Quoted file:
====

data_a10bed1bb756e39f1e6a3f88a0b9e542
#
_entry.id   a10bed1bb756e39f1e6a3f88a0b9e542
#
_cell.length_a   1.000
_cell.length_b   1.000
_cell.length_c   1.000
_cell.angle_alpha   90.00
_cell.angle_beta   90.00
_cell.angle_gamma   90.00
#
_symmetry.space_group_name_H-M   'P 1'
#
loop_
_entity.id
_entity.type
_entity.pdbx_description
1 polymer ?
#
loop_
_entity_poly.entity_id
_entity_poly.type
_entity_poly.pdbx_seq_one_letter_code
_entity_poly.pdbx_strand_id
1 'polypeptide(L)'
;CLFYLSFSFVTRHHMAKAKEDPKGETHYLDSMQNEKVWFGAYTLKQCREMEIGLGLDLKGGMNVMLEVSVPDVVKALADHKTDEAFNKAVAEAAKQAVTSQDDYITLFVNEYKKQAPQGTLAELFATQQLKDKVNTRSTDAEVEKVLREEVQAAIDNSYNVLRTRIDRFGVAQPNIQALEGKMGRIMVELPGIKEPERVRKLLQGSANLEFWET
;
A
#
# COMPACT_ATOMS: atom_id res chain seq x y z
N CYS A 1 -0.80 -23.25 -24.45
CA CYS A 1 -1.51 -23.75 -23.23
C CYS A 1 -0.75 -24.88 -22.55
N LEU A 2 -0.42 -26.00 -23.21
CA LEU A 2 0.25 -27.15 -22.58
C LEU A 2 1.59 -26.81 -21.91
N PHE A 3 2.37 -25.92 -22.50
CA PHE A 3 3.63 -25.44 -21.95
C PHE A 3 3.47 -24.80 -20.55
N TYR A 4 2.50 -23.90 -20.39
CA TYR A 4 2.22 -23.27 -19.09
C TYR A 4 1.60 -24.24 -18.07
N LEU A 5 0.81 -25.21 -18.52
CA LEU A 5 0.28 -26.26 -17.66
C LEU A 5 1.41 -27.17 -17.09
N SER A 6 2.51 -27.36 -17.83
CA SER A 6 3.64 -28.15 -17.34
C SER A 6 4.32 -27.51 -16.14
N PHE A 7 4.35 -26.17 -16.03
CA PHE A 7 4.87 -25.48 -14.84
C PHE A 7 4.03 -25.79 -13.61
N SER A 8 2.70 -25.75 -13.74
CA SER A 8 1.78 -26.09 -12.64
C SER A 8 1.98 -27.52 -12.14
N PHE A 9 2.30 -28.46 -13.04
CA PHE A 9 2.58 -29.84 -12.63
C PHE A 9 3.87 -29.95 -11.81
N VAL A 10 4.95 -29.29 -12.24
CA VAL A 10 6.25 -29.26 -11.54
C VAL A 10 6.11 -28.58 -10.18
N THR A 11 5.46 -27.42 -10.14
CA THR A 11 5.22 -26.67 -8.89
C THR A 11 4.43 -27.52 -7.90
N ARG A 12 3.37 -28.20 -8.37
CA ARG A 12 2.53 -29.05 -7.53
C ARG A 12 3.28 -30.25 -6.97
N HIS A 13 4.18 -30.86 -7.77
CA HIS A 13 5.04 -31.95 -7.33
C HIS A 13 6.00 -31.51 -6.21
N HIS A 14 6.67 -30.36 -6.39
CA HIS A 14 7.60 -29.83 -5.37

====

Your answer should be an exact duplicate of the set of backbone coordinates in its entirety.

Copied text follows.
data_a10bed1bb756e39f1e6a3f88a0b9e542
#
_entry.id   a10bed1bb756e39f1e6a3f88a0b9e542
#
_cell.length_a   1.000
_cell.length_b   1.000
_cell.length_c   1.000
_cell.angle_alpha   90.00
_cell.angle_beta   90.00
_cell.angle_gamma   90.00
#
_symmetry.space_group_name_H-M   'P 1'
#
loop_
_entity.id
_entity.type
_entity.pdbx_description
1 polymer ?
#
loop_
_entity_poly.entity_id
_entity_poly.type
_entity_poly.pdbx_seq_one_letter_code
_entity_poly.pdbx_strand_id
1 'polypeptide(L)'
;CLFYLSFSFVTRHHMAKAKEDPKGETHYLDSMQNEKVWFGAYTLKQCREMEIGLGLDLKGGMNVMLEVSVPDVVKALADHKTDEAFNKAVAEAAKQAVTSQDDYITLFVNEYKKQAPQGTLAELFATQQLKDKVNTRSTDAEVEKVLREEVQAAIDNSYNVLRTRIDRFGVAQPNIQALEGKMGRIMVELPGIKEPERVRKLLQGSANLEFWET
;
A
#
# COMPACT_ATOMS: atom_id res chain seq x y z
N CYS A 1 -0.80 -23.25 -24.45
CA CYS A 1 -1.51 -23.75 -23.23
C CYS A 1 -0.75 -24.88 -22.55
N LEU A 2 -0.42 -26.00 -23.21
CA LEU A 2 0.25 -27.15 -22.58
C LEU A 2 1.59 -26.81 -21.91
N PHE A 3 2.37 -25.92 -22.50
CA PHE A 3 3.63 -25.44 -21.95
C PHE A 3 3.47 -24.80 -20.55
N TYR A 4 2.50 -23.90 -20.39
CA TYR A 4 2.22 -23.27 -19.09
C TYR A 4 1.60 -24.24 -18.07
N LEU A 5 0.81 -25.21 -18.52
CA LEU A 5 0.28 -26.26 -17.66
C LEU A 5 1.41 -27.17 -17.09
N SER A 6 2.51 -27.36 -17.83
CA SER A 6 3.64 -28.15 -17.34
C SER A 6 4.32 -27.51 -16.14
N PHE A 7 4.35 -26.17 -16.03
CA PHE A 7 4.87 -25.48 -14.84
C PHE A 7 4.03 -25.79 -13.61
N SER A 8 2.70 -25.75 -13.74
CA SER A 8 1.78 -26.09 -12.64
C SER A 8 1.98 -27.52 -12.14
N PHE A 9 2.30 -28.46 -13.04
CA PHE A 9 2.58 -29.84 -12.63
C PHE A 9 3.87 -29.95 -11.81
N VAL A 10 4.95 -29.29 -12.24
CA VAL A 10 6.25 -29.26 -11.54
C VAL A 10 6.11 -28.58 -10.18
N THR A 11 5.46 -27.42 -10.14
CA THR A 11 5.22 -26.67 -8.89
C THR A 11 4.43 -27.52 -7.90
N ARG A 12 3.37 -28.20 -8.37
CA ARG A 12 2.53 -29.05 -7.53
C ARG A 12 3.28 -30.25 -6.97
N HIS A 13 4.18 -30.86 -7.77
CA HIS A 13 5.04 -31.95 -7.33
C HIS A 13 6.00 -31.51 -6.21
N HIS A 14 6.67 -30.36 -6.39
CA HIS A 14 7.60 -29.83 -5.37